Writing Prompt: The car was his pride and joy.

Welcome one and all to Thursday. This week seems to have just flown by. At least for me. Every time I turn around time seems to have evaporated on me. I think it is because my to do lists are getting longer while the hours in the day remain static. Even so it is time to give fifteen minutes over to the writing prompt. Ready? Then let the timer begin.

Okay now I want to know what he has to plan his way out of. Sigh. I suppose I’ll have to write the story to find out. I hope you enjoy it and I’ll see you back here later today for my weekly thoughts on writing.

Thursday, November 19th: The car was his pride and joy.

The care was his pride and joy. He saved for years to buy it.  Mowing lawns and running errands for elderly neighbors on his bike.  He strapped a picnic basket to the back with bungee cords so that he could carry groceries for those who didn’t want to go to the store for a few things and afternoons often found him delivering the few things people forgot at the store or ran out of unexpectedly when they started to think about dinner prep.

He knew that many of the other guys in the neighborhood laughed at him, but he paid them no attention.  They were only spectators to his world after all.  After junior high he left them all behind as he was accepted into an accelerated college prep program instead of going to the nearest high school.  It meant that he got up at least an hour earlier to catch the bus and was generally out of the neighborhood before they even woke up. He only saw them when he passed them buy. 

The wind carried their words to his ears, but it blew them right past again as his legs pumped like pistons over the hills that turned his neighborhood picturesque and made his grocery visits an endurance event.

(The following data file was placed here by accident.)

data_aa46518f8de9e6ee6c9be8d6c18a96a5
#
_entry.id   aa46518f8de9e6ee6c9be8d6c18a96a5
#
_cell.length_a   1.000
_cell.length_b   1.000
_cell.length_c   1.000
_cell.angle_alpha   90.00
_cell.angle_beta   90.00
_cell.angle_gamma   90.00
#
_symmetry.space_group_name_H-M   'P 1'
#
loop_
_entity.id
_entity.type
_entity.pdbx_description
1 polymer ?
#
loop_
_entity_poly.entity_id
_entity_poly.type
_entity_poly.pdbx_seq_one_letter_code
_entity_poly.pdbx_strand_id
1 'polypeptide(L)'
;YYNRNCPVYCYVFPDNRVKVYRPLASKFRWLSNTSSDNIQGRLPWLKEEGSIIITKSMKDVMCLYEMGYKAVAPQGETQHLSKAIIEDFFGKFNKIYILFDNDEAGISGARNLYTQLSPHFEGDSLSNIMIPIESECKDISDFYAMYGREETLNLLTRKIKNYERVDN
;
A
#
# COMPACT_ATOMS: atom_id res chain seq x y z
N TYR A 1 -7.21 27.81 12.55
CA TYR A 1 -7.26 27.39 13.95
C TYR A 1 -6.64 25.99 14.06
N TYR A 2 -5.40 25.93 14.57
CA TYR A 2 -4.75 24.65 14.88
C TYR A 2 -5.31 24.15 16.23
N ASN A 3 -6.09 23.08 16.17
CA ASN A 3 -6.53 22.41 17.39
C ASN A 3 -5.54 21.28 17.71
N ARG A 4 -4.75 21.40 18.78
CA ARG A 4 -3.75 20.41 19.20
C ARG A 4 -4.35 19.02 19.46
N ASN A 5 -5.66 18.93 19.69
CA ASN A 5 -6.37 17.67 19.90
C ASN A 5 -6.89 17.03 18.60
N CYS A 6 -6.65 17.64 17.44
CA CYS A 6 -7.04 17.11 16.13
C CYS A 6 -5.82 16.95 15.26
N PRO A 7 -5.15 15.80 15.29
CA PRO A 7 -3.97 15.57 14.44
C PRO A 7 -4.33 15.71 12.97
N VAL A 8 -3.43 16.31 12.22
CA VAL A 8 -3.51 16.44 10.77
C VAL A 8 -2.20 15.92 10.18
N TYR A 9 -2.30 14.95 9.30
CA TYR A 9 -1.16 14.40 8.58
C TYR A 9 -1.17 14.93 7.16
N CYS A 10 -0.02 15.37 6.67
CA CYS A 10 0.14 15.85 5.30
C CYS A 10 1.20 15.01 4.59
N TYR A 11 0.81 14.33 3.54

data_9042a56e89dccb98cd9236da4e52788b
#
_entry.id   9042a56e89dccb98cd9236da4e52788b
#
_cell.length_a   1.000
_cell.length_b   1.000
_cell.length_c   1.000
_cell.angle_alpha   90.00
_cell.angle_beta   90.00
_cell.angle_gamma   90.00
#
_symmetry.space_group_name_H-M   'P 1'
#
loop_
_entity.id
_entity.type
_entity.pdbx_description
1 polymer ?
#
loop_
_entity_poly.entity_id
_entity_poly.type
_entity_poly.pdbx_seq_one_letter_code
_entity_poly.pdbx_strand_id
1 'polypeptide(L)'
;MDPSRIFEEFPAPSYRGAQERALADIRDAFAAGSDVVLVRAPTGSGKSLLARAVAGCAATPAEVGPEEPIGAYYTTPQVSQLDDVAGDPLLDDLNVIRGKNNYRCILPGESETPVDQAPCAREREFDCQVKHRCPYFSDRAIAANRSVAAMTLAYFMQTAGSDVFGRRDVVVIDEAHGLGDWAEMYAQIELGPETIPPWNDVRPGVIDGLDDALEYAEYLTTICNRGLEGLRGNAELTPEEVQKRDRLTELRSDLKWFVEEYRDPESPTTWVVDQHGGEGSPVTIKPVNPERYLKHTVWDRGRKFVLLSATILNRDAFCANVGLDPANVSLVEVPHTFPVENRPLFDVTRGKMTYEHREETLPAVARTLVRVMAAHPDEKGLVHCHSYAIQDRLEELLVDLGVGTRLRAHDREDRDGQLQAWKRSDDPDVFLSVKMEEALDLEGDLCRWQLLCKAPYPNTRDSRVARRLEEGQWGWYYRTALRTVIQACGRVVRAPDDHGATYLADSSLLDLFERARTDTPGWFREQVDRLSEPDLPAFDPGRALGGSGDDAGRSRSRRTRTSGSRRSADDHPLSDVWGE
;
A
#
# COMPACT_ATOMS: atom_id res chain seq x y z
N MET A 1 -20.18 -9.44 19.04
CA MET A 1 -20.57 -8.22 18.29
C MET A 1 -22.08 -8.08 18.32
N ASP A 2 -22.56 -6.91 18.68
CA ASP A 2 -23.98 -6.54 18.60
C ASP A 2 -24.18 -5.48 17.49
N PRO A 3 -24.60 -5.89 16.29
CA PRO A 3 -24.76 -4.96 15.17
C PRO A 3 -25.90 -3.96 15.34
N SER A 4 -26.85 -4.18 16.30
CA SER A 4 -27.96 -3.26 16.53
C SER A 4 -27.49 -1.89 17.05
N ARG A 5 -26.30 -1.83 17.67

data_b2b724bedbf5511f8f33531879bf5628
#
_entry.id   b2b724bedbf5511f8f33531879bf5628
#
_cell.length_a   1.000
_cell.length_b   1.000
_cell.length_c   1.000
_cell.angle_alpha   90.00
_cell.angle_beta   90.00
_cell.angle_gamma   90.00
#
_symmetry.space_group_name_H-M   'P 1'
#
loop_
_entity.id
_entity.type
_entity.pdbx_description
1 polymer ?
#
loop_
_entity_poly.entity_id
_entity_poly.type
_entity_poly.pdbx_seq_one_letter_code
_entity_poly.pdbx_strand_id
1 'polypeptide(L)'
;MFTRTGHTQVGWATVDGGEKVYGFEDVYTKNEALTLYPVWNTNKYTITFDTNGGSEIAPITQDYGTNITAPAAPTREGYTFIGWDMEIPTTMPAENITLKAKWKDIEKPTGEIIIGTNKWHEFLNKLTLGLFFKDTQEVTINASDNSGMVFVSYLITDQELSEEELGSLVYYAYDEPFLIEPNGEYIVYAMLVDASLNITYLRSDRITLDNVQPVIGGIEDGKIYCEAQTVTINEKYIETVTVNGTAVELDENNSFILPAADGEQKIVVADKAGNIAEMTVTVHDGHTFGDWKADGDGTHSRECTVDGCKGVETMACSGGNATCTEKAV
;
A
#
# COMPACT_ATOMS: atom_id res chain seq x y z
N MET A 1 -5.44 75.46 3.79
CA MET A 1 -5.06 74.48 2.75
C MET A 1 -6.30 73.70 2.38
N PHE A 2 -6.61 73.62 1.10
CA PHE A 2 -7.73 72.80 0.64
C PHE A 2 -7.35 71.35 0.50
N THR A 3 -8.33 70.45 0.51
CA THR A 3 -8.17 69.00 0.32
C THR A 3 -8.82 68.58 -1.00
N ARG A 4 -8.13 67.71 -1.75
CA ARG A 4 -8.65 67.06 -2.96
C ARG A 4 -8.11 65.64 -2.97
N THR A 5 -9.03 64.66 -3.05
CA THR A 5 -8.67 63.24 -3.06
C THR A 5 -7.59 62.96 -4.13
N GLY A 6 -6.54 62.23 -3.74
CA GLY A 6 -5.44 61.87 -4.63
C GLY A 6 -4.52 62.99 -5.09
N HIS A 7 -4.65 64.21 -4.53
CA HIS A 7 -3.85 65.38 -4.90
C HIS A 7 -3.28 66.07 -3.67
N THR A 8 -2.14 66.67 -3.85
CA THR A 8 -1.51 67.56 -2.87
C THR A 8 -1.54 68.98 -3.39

Every penny he could scrape together went into the bank account.  He was started on it early as his parents wanted him to learn to manage money at an early age.  While they watched his ingoing and outgoing funds, like birthday and holiday money from grandparents when he was younger, by the time he entered junior high, they stopped paying attention, confident he could managed things on his own without their monthly finance meetings.  He was certain they still thought he spent his money on candy and comics.

All through the summers he sweated with the lawn mower and the grocery and other errands were year round.  And into the account it went.  When he started, he wasn’t entirely certain if the money would go to the car or college.  Full ride scholarships took care of university.  Then not having a car was both limiting and oddly freeing.  He regretted it when he wanted to go somewhere, but then there were friends with cars and he was able to chip in for gas.  Most things he could walk to.  It was freeing because it insured that as his university was eight hours away, he couldn’t just come home whenever the mood struck him.  Trips home had to be planned. 

While his choice to go to university was accepted, the family still had the tendency to try and draw him back into their world.  He saw each of his brothers try for what they wanted, only to be pulled into the orbit of familial obligation.  Out of the direct line of sight, with no easy method to bring him home in a moment’s notice gave him the freedom to remain on his own.  It was only when he graduated and accepted a job on the other side of the country that he purchased his first car. Seeing it, reminded him daily of those sweaty hours, the taunts for his basket laden bicycle and the value of planning. The year after he purchased the car, his ability to plan and wait for years for the plan to come to fruition became the only thing that saved him.

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